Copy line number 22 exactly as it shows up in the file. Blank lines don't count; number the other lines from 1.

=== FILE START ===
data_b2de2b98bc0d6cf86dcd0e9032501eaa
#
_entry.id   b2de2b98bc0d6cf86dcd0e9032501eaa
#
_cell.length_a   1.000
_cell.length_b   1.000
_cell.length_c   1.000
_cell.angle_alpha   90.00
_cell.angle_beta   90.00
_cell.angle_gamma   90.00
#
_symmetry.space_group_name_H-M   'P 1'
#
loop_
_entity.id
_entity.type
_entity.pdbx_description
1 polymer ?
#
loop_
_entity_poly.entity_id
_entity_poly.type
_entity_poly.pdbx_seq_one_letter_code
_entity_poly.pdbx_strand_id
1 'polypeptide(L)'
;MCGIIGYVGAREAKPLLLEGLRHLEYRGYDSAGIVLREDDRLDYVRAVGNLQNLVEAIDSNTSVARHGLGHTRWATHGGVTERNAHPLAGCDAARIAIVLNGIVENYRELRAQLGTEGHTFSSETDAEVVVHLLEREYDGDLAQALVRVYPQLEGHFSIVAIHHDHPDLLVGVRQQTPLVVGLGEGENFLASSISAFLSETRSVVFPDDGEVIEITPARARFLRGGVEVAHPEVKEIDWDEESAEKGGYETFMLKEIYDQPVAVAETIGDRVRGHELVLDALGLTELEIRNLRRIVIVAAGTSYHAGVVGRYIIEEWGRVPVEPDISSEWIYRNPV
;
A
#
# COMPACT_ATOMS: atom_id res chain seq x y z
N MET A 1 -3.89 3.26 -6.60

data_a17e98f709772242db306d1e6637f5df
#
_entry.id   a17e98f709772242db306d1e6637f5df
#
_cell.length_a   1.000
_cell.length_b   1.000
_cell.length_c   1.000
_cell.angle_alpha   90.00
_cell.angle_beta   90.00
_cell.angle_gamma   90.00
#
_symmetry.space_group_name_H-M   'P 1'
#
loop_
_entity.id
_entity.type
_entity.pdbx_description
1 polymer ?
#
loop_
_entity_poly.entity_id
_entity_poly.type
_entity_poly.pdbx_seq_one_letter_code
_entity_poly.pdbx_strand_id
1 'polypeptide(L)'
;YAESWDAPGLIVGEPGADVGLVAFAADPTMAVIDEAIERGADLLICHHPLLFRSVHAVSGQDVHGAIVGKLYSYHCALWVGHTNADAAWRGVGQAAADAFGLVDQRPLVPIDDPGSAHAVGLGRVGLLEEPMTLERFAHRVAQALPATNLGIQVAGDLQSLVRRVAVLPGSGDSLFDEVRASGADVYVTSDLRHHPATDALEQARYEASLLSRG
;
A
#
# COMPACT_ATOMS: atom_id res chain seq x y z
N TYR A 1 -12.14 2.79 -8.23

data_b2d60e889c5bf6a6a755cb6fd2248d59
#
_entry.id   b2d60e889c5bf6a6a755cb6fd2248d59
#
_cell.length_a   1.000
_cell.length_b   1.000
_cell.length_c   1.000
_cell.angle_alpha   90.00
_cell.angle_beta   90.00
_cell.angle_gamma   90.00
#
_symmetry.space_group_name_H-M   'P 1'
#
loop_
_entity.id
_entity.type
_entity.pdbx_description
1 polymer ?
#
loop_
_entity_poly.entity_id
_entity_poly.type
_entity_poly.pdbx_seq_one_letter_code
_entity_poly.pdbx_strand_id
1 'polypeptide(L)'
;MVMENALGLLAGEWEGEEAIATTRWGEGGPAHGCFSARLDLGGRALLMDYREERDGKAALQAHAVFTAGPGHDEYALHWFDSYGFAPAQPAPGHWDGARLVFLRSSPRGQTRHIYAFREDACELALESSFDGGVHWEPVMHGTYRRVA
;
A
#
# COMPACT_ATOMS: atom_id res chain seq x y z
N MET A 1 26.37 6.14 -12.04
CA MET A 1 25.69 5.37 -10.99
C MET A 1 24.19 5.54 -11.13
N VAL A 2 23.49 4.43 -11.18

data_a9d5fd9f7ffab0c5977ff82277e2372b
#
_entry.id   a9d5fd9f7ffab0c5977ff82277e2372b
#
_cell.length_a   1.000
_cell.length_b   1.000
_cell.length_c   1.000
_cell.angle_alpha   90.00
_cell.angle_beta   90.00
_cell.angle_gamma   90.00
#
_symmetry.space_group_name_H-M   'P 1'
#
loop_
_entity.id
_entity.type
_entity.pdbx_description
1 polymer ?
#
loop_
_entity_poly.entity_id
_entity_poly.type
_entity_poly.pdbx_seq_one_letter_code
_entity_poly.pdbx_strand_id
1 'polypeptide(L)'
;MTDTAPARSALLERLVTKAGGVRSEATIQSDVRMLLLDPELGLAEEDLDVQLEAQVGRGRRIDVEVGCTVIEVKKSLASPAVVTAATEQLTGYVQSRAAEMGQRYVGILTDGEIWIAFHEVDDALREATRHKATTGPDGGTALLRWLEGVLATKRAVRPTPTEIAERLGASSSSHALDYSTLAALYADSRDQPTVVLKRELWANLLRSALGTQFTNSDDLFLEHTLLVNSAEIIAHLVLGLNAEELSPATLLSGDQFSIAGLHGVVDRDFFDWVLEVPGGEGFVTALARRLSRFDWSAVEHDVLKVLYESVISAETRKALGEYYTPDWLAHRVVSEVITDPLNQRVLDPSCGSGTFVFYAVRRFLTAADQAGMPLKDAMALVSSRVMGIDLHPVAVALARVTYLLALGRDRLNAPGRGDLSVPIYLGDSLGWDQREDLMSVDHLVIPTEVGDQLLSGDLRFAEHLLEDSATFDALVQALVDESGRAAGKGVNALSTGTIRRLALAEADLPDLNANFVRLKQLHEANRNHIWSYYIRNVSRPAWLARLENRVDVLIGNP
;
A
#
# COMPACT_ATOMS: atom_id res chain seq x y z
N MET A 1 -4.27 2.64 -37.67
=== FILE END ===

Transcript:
_entity_poly.type